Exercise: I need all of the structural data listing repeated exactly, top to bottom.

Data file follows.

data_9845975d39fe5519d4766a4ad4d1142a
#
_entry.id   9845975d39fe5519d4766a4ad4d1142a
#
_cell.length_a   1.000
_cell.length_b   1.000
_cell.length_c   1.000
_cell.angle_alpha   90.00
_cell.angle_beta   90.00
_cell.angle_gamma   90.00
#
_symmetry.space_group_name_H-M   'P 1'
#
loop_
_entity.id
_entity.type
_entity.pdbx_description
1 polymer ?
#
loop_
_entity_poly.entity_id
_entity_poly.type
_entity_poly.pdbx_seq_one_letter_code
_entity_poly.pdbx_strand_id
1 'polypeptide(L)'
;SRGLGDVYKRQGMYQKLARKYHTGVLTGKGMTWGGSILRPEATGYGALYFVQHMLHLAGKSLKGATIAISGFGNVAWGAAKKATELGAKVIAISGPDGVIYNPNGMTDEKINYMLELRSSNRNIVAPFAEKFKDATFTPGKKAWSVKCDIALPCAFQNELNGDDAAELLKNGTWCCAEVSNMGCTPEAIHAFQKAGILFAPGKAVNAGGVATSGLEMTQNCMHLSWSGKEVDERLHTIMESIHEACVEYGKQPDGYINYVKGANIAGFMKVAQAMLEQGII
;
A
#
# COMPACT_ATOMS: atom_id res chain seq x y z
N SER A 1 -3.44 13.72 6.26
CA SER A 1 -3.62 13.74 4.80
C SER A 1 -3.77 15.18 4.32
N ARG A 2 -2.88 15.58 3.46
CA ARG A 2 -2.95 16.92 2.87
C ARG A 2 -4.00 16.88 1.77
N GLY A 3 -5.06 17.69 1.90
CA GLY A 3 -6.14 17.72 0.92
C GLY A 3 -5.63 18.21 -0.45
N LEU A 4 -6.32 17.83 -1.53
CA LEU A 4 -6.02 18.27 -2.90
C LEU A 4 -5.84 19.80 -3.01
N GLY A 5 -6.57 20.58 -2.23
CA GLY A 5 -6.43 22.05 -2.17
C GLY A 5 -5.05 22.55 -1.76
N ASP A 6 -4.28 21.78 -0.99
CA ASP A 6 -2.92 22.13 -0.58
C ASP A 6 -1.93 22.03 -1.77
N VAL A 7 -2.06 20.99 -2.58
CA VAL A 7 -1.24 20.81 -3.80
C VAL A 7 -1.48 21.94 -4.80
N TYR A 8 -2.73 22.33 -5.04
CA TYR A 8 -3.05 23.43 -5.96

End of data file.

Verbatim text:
data_9845975d39fe5519d4766a4ad4d1142a
#
_entry.id   9845975d39fe5519d4766a4ad4d1142a
#
_cell.length_a   1.000
_cell.length_b   1.000
_cell.length_c   1.000
_cell.angle_alpha   90.00
_cell.angle_beta   90.00
_cell.angle_gamma   90.00
#
_symmetry.space_group_name_H-M   'P 1'
#
loop_
_entity.id
_entity.type
_entity.pdbx_description
1 polymer ?
#
loop_
_entity_poly.entity_id
_entity_poly.type
_entity_poly.pdbx_seq_one_letter_code
_entity_poly.pdbx_strand_id
1 'polypeptide(L)'
;SRGLGDVYKRQGMYQKLARKYHTGVLTGKGMTWGGSILRPEATGYGALYFVQHMLHLAGKSLKGATIAISGFGNVAWGAAKKATELGAKVIAISGPDGVIYNPNGMTDEKINYMLELRSSNRNIVAPFAEKFKDATFTPGKKAWSVKCDIALPCAFQNELNGDDAAELLKNGTWCCAEVSNMGCTPEAIHAFQKAGILFAPGKAVNAGGVATSGLEMTQNCMHLSWSGKEVDERLHTIMESIHEACVEYGKQPDGYINYVKGANIAGFMKVAQAMLEQGII
;
A
#
# COMPACT_ATOMS: atom_id res chain seq x y z
N SER A 1 -3.44 13.72 6.26
CA SER A 1 -3.62 13.74 4.80
C SER A 1 -3.77 15.18 4.32
N ARG A 2 -2.88 15.58 3.46
CA ARG A 2 -2.95 16.92 2.87
C ARG A 2 -4.00 16.88 1.77
N GLY A 3 -5.06 17.69 1.90
CA GLY A 3 -6.14 17.72 0.92
C GLY A 3 -5.63 18.21 -0.45
N LEU A 4 -6.32 17.83 -1.53
CA LEU A 4 -6.02 18.27 -2.90
C LEU A 4 -5.84 19.80 -3.01
N GLY A 5 -6.57 20.58 -2.23
CA GLY A 5 -6.43 22.05 -2.17
C GLY A 5 -5.05 22.55 -1.76
N ASP A 6 -4.28 21.78 -0.99
CA ASP A 6 -2.92 22.13 -0.58
C ASP A 6 -1.93 22.03 -1.77
N VAL A 7 -2.06 20.99 -2.58
CA VAL A 7 -1.24 20.81 -3.80
C VAL A 7 -1.48 21.94 -4.80
N TYR A 8 -2.73 22.33 -5.04
CA TYR A 8 -3.05 23.43 -5.96